02/29/12 6:25 PM EST
Crowded infield not a problem, says Scioscia
By Alden Gonzalez / MLB.com
Signing Albert Pujols, and entrenching him at first base, has created varying levels of uncertainty for all five of those players. And this spring, Scioscia will begin the process of navigating through that, juggling the playing time at the corner-infield, corner-outfield and designated-hitter spots in hopes of discovering the perfect formula.
Barring a trade, the Angels seem to have too many options at certain positions. Bad problem to have? Not at all.
Difficult to juggle? Not if you ask Scioscia.
"That is not difficult," the Angels' skipper said. "The difficult thing is times when you're trying to make offense out of things that aren't going to come together. I think we're a deeper team, going to be more balanced on offense, will have guys contribute and be able to keep some of our regulars fresh."
Scioscia's comments coincided with the Wednesday-morning news that a CT scan had cleared Trumbo (right foot) to progress towards full-on baseball activities and, thus, ramp up his work at the new position of third base.
Trumbo joins Callaspo and Izturis as possible third basemen.
He joins Pujols and Morales as options at first base.
And at DH, he's in the mix alongside Morales and Abreu, who plans to start games in left and right fields when Vernon Wells, Peter Bourjos and Torii Hunter get off their feet.
"The problem last year wasn't because guys weren't playing enough," Scioscia said, "but because they were stretched to the limit. I think we're going to be able to alleviate that."
Here's what we pretty much know right now: First base will belong to Pujols and the DH at-bats will go mostly to Morales, who gives them an important power source from the left side if healthy and productive.
Morales, a switch-hitter, is historically better from the left side against right-handed pitchers, with a slash line of .295/.354/.537 in 924 plate appearances against righties and .255/.285/.403 in 316 PAs against southpaws.
Scioscia could sit Morales against a tough lefty, which he did at the beginning of his breakout 2009 season, and use those days to free up the DH spot for the right-handed-hitting Trumbo.
Before any determination can be made there, though, Scioscia has to see what Morales can do against big league pitching.
"We're going to find out," Scioscia said. "He's missed significant time, but hasn't sat out three years. He's young, he's strong, he's in good shape."
The trickiest situation could be that of Abreu, who was told he'd get around 400 plate appearances at the DH and corner-outfield spots this season.
Or it could be that of Trumbo, who took his first real steps towards a move from first to third base with 10-15 minutes of tougher grounders off the bat of bench coach Rob Picciolo on Wednesday.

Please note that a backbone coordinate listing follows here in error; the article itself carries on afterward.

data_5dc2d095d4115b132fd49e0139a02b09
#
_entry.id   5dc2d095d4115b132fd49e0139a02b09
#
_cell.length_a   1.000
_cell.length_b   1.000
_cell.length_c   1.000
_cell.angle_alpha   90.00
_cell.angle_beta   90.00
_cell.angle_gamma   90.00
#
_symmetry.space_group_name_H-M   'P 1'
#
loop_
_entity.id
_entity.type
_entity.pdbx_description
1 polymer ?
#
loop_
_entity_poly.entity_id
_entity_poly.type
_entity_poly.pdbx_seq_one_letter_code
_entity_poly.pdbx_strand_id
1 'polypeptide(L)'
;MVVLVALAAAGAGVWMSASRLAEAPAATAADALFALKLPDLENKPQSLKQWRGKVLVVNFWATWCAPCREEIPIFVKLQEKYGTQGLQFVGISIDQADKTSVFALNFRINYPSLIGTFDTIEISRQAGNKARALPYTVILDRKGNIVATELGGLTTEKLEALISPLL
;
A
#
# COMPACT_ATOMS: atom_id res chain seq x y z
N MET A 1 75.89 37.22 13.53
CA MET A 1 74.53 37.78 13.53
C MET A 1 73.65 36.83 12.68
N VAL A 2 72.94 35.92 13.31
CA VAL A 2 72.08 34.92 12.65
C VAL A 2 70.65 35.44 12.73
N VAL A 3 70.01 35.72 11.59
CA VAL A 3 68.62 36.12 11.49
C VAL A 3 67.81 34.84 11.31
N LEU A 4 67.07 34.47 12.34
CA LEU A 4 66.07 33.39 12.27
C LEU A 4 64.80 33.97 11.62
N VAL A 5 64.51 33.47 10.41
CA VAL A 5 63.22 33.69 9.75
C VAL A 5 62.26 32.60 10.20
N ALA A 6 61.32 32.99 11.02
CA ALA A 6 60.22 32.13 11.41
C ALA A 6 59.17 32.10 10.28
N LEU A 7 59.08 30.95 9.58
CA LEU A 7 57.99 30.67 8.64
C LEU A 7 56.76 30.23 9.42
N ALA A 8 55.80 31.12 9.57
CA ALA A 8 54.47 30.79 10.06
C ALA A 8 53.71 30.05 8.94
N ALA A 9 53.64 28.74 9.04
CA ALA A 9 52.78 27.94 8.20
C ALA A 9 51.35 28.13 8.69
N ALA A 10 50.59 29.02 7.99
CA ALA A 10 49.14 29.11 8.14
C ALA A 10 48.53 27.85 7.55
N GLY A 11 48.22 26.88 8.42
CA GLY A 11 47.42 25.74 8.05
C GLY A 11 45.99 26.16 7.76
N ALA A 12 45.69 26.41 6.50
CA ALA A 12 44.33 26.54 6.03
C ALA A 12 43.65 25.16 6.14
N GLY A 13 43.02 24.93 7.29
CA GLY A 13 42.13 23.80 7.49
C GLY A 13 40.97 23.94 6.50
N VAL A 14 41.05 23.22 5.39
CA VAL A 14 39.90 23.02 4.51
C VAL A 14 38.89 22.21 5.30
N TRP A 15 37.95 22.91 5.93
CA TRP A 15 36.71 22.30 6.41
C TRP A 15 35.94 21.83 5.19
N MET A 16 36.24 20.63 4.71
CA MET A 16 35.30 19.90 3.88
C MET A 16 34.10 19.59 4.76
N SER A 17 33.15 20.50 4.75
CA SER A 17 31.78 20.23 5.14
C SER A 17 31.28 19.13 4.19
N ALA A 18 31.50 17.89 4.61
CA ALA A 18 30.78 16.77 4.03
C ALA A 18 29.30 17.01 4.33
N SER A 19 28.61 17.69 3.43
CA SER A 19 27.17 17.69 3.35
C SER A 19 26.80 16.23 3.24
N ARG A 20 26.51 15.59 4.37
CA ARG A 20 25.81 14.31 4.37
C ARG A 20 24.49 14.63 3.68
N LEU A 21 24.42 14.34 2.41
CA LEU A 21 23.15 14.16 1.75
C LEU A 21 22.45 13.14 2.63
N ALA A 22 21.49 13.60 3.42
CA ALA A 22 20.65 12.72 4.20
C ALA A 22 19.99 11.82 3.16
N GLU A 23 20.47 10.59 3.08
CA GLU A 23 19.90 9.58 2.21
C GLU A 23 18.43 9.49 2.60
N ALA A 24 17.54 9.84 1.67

The transition to third base is easier for a former shortstop (like the Marlins' Hanley Ramirez) than a first baseman (like Trumbo and the Tigers' Miguel Cabrera), and the Angels understand they'll be sacrificing at least some defense at the hot corner when Trumbo starts.
The question is just how much they'll sacrifice, and how often they'll send Trumbo out there. A club source previously said a best-case scenario for the amount of games Trumbo spends at third base this season is 35-40, but that was before seeing how he handles the position.
Trumbo (not Morales) will also play first base the few times Pujols starts at DH, and he could (though he hasn't yet) get some reps in right field.
"We're excited about his versatility because if we can get his bat in the lineup for 100-120 games," Scioscia said, "that's going to be a lot of at-bats where he's going to contribute."
As for concern that moving around too much can translate into diminished production from Trumbo at the plate?
"That's a consideration, but I think Mark is very grounded; always been able to separate things," Scioscia said. "I don't see it, but sure, we'll be trying to address that."
Scioscia hinted that Trumbo's starts at third could come based on whether his starter gives up a lot of groundballs. C.J. Wilson and Jerome Williams are two guys who fall into that category. Wilson was tied for 33rd in the Majors last year in groundball-to-flyball ratio, and Williams features a heavy sinker.
"We're not going to be afraid to put him there," Scioscia said, "but if you had a guy who was not adequate at a position, you could still play him there if the spray chart gave probability that there's not enough action there to cause anything."
On days Trumbo isn't at third base, the nod would go to Callaspo or Izturis, each of whom could also be late-game substitutions when Trumbo does start. But their situations are also a little cloudy because they're pretty similar. Both are switch-hitters, both are versatile -- though Izturis has more experience at shortstop -- and neither rely on power.
"I've always started out that way, and I end up playing," Callaspo said in Spanish when asked about the uncertainty surrounding him. "I'm hoping they give me a chance to play regularly this year, but well, we'll see."
"I know there are a lot of teams that want to give me second base every day, or shortstop every day, but I'm in the hands of [the Angels]," added Izturis, who's in the last year of his contract. "If I'm here, I'm going to try to take on whatever role they give me."
These days, that's a mentality several Angels position players have to take on.
Alden Gonzalez is a reporter for MLB.com. Read his columns and his blog, Gonzo and "The Show", and follow him on Twitter @Alden_Gonzalez. This story was not subject to the approval of Major League Baseball or its clubs.